In early 2020, having just moved to St Leonards-on-Sea, in East Sussex, with her family, artist Elizabeth Power found herself housebound due to a bad bout of Covid-19. Her confinement – and her new home – gave her the idea to create a painting series focusing on her domestic surroundings.
Power’s painted series features plant still lives, home interiors, window and garden scenes, and local landscapes in the south coast seaside town. They are bold, vibrant and loosely abstract works, which transport you to hotter climes and make you think of holidays and the joy of discovering new places.
‘Like everyone in the first lockdown, my only escape was a daily walk around the neighbourhood, which was a tonic, so I took endless photos of houses or parks I found interesting and worked from these’, says Power. ‘I also loved exploring still life in the different hours of the day at home, using shadows and colour to try and capture the time spent at home,’ she says.
Having moved from London to the south coast, Power says she was inspired by the sense of space around her, and when she regained her energy, she was on turbo drive and made multiple works quickly. Her acrylic paintings have a celebratory, optimistic feel through their exuberant shapes, searing hues, and contrast of light. They are mostly people-free and feature long shadows, which give them a quiet and still atmosphere.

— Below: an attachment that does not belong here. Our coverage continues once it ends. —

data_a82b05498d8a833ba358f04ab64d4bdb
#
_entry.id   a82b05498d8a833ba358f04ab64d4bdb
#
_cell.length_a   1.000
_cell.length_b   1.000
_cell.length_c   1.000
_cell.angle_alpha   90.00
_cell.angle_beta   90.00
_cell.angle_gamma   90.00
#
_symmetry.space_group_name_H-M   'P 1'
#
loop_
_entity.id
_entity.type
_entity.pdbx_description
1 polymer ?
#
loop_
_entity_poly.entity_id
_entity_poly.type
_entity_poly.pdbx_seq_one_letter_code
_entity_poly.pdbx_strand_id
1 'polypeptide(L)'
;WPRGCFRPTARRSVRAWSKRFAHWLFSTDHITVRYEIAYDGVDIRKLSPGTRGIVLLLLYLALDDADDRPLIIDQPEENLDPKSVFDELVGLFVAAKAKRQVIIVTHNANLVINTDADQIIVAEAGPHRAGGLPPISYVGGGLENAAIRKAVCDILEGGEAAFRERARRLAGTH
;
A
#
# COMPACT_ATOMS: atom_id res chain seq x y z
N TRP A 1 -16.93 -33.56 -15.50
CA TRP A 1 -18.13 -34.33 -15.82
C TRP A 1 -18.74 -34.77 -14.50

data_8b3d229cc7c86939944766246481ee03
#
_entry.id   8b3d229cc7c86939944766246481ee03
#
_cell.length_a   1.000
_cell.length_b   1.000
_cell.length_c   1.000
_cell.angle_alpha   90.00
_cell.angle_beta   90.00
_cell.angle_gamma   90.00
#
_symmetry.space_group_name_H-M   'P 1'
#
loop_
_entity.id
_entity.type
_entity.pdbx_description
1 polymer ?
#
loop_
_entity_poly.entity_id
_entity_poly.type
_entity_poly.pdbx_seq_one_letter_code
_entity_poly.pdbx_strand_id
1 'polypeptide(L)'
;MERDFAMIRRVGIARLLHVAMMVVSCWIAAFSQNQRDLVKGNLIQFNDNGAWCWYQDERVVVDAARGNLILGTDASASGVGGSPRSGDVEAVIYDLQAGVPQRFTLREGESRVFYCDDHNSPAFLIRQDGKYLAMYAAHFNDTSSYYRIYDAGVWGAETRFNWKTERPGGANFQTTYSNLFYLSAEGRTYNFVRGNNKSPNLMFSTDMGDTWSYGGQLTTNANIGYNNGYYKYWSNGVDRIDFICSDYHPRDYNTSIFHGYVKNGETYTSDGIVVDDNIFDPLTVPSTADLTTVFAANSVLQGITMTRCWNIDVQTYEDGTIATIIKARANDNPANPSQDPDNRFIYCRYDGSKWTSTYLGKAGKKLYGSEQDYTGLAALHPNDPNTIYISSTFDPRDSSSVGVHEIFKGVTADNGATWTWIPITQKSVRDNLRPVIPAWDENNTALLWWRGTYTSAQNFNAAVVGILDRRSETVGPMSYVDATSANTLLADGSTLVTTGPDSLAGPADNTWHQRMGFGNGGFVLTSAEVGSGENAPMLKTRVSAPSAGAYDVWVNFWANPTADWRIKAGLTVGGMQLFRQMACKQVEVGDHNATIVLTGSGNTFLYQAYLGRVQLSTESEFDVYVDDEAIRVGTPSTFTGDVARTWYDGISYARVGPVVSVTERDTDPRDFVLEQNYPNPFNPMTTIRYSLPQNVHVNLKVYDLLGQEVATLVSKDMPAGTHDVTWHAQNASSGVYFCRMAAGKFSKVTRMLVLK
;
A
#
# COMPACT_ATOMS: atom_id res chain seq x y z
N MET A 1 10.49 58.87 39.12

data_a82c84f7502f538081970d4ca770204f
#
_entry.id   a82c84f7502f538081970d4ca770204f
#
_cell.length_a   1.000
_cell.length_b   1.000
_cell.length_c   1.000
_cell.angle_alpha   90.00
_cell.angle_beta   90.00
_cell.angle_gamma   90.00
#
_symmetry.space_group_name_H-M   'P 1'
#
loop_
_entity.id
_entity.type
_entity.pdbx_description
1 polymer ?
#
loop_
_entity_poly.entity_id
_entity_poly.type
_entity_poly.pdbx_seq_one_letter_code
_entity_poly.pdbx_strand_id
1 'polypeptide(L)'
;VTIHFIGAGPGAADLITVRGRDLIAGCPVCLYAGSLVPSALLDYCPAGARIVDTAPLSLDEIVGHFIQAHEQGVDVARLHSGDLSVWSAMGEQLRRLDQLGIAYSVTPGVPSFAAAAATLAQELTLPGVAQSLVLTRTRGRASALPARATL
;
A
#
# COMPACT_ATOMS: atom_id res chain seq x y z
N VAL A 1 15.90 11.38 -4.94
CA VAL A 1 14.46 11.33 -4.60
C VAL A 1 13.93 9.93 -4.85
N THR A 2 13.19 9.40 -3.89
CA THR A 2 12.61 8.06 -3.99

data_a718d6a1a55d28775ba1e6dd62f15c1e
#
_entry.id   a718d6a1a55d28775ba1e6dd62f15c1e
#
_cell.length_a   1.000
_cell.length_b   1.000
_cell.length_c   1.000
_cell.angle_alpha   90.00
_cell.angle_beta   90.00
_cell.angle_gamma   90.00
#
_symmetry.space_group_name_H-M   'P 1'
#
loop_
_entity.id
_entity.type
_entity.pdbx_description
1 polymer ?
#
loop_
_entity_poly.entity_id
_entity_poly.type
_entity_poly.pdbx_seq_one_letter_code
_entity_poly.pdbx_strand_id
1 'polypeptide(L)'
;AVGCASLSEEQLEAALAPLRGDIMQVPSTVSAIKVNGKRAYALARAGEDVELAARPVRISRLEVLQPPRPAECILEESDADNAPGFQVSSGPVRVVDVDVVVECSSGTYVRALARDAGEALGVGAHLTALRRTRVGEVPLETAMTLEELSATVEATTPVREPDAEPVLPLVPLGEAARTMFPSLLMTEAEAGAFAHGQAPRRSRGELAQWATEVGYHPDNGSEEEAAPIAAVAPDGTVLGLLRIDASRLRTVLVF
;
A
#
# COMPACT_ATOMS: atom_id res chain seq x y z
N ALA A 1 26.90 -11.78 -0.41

‘All of my favourite artists play with colour, and I find that in this series using a heightened colour palette also allows for escapism,’ Power explains. ‘When people were trapped at home and worried about the pandemic, I wanted to create works that could transport them to anywhere in the world, somewhere tranquil and away from reality.’
Citing Henri Matisse, Lois Dodd, Alex Katz and Pierre Bonnard as sources of inspiration, Power adds: ‘They have all painted views out of their windows, gazing into their gardens or played with shadows and light in home scenes with stunning use of colour… They make you want to jump into the paintings and that is something I inspire to do,’ she says.
Power’s 2020 to 2021 Lockdown series is presented in a new, risograph-printed book, which comes with a pull-out risograph print and some full-colour (non risograph) imagery of the paintings. Risograph has a screen-printed look and softens Power’s bold hues while highlighting the layers in her paintings.
Power won the opportunity to turn her series into a book in the risograph medium after submitting the series to an open call by Hastings-based book bindery and print studio Unit 33. ‘I thought [risograph] was a great idea as would offer something new to the viewer, a new way to experience my work and to play around with the colours,’ she says.